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A-B Tech hosts state’s second-largest dental clinic
August 17, 2010
A-B Tech hosted the North Carolina Dental Society’s second-largest Missions of Mercy (MOM) free dental clinic Aug. 13 and 14, providing about $400,000 worth of care to nearly 900 people.
Forty dental chairs filled A-B Tech’s gym holding patients in need of fillings, extractions and other services. “This was the second-largest clinic ever held in North Carolina, and would have been the largest if we had more chairs,” said Dr. Jack Teague, III, an Asheville dentist, A-B Tech Foundation board member and local MOM steering committee chair.
Teresa Maynor of Candler found her dental woes were costing her employment. She signed up with a temporary placement agency, impressing with her clerical skills, but when it came to the face-to-face interview things fell apart. “My tooth was broken and I was embarrassed about it. I was told I could be put in data entry to work by myself. I knew it was because of the tooth. I do believe appearances count,” she said.
Maynor came to the clinic hoping to have at least the one tooth fixed. Dr. Teague surprised her by saying he would take care of her and make a partial denture for her. “I felt like I was treated with kindness from in the door to out the door in everyway. Everyone smiled at me, said they want to help me, and would do anything for you. It meant everything to me. It meant I could go Monday to that temporary service and say ‘I am ready to work.’ I can smile and not have to be embarrassed. I feel like I can do anything,” she said.
In addition to the state Dental Society and A-B Tech, the clinic was offered in conjunction with the local Dental Society, Eblen Charities, Asheville-Buncombe Community Christian Ministry, and others. The more than 250 volunteers included dentists, hygienists, assistants, lab technicians, students and community members.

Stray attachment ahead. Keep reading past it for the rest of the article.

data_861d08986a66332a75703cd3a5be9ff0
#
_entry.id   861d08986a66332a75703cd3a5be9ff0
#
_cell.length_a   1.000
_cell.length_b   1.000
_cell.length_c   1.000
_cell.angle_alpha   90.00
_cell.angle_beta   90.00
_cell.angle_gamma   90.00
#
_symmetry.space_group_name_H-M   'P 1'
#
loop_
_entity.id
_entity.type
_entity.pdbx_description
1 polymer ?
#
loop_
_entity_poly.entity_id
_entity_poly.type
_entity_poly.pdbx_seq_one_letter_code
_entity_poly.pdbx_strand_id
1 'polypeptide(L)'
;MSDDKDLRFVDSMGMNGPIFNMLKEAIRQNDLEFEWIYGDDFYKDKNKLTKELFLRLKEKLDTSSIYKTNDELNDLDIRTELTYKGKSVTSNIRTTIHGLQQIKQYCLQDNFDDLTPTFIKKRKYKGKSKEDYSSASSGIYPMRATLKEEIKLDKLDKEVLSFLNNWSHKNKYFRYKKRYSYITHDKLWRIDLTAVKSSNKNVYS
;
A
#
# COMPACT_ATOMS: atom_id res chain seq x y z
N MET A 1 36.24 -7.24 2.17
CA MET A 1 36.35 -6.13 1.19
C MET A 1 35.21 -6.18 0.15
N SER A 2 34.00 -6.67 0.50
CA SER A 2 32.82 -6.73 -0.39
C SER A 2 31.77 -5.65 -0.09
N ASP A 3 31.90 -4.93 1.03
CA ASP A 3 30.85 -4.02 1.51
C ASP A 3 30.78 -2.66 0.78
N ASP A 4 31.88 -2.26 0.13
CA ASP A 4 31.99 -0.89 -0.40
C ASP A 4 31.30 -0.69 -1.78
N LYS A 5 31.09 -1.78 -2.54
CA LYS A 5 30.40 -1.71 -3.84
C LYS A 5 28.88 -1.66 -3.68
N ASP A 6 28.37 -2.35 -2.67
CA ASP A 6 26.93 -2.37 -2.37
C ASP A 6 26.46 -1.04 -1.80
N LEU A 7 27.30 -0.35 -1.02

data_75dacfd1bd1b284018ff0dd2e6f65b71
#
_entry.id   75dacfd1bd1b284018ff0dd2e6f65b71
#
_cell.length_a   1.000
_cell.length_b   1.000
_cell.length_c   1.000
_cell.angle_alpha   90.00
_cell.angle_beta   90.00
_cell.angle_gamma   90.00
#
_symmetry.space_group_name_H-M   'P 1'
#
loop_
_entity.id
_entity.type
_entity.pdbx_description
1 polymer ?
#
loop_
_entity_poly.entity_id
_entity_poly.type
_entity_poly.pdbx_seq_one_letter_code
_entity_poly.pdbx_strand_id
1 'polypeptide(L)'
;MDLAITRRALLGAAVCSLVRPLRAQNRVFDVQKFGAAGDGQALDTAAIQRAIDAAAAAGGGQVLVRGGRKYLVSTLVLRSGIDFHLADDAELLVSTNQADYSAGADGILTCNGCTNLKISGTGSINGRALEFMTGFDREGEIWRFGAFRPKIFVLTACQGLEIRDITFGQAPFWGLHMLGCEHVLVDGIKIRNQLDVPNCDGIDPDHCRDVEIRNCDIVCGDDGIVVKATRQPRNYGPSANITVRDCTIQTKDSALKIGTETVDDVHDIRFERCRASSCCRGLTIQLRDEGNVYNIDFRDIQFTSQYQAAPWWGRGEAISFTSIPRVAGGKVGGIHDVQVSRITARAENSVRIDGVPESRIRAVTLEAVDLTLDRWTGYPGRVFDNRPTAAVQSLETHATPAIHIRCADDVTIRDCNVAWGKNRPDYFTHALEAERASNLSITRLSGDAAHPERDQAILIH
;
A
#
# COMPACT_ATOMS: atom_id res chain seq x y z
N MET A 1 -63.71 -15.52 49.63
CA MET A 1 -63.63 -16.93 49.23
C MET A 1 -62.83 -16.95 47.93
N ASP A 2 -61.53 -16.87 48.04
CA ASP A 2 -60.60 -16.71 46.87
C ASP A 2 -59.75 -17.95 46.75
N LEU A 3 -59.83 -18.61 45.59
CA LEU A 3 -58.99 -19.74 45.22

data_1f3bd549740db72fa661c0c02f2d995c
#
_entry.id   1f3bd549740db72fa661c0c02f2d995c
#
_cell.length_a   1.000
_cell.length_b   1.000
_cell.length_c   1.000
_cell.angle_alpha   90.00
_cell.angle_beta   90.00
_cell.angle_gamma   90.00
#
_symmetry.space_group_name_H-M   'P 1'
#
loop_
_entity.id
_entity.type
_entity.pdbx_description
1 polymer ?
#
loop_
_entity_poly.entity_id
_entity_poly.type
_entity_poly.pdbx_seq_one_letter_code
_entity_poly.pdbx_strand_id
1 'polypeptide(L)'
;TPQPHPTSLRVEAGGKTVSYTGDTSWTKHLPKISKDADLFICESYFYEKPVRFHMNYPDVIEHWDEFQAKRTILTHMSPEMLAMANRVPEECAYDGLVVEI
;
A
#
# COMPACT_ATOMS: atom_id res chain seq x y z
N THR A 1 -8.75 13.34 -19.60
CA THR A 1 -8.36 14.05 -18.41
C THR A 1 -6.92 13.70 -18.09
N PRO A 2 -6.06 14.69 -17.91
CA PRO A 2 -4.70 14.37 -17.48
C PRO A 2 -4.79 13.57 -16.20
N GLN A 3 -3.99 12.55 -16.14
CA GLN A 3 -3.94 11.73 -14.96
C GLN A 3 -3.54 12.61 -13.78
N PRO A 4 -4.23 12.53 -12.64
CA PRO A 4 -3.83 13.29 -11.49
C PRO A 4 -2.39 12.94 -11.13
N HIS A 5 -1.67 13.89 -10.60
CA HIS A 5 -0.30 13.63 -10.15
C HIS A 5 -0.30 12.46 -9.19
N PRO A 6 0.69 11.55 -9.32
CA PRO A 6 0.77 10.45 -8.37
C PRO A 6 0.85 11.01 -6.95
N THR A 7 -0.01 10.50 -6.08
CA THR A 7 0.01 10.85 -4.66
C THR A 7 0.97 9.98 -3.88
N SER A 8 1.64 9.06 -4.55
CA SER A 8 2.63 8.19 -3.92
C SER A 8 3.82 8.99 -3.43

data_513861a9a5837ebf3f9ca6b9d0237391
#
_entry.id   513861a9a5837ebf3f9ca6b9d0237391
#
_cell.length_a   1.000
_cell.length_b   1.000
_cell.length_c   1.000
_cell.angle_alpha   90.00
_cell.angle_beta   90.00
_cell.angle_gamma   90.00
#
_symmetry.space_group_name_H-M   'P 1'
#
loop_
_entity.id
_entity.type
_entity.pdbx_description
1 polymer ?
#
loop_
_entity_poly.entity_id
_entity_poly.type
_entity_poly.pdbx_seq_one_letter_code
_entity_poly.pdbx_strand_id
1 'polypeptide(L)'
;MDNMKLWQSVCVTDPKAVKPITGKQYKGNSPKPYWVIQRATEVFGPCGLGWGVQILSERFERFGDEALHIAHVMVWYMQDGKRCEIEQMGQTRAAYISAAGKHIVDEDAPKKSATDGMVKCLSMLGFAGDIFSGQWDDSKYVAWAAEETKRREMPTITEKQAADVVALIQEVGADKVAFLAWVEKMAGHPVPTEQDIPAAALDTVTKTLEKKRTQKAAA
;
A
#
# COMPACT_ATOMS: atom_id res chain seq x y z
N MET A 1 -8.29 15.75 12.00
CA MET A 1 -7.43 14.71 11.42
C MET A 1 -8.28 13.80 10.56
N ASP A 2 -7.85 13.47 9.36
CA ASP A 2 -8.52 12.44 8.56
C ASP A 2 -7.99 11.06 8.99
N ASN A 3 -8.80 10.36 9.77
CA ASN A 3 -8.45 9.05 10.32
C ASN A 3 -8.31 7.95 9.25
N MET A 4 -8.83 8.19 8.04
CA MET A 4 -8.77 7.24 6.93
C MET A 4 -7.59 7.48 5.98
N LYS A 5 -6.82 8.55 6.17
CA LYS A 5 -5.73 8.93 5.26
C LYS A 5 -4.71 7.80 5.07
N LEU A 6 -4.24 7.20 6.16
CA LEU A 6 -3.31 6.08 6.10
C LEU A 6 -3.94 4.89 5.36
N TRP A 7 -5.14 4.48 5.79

Missions of Mercy, or MOM, are sponsored by the North Carolina Dental Health Fund, a 501(c)(3) tax-exempt organization whose mission is to provide free dental services to those in financial need with few or no other options. The program is a grassroots effort that depends on volunteers, with funding from grants and donations. Since its beginning seven years ago, the program has received national and statewide recognition.
“For years, A-B Tech and its Foundation have worked diligently to make our community a better place to live and work. A-B Tech's willingness to host this event is another example of the concern and commitment the college has for our community,” said Teague.
Taylor Reed drove 250 miles from Raleigh to be in line by 6 p.m. the night before the clinic, and slept outside on a concrete sidewalk. “It's worth whatever I have to go through. I can hardly eat anything,” said Reed, who had four impacted wisdom teeth.
In 2003, MOM organizers observed a free dental program of the Virginia Dental Association where portable dental equipment was used by volunteers to provide treatment to needy individuals in different areas of that state. Using equipment borrowed from Virginia while buying their own equipment with grants and donations, they began offering the two-day clinics in North Carolina in early 2004.
Currently, NCMOM has enough equipment to set up a 45-chair full dental clinic, including digital x-ray, sterilization, and all instrumentation and supplies. Through the end of 2009, more than 75 two-day clinics had been held across North Carolina, from Murphy to Kill Devil Hills, with more than $7 million in free dental care provided to more than 22,000 North Carolinians.
“Forty dentists signed up for the Asheville event, more than any other MOM. The North Carolina Dental Society is extremely grateful to all those who are involved. It was a wonderful event to help those in need within our area,” Teague said.
Although NCMOM primarily limits its clinics to helping citizens of North Carolina, it participated in a 65-chair clinic in New Orleans during February 2006 in partnership with the American Dental Association, the Virginia Dental Association, Remote Area Medical of Knoxville, the Louisiana State Dental Association, and the LSU School of Dentistry. During this weeklong clinic, free dental treatment was provided to more than 3,600 needy individuals and hurricane victims in that area.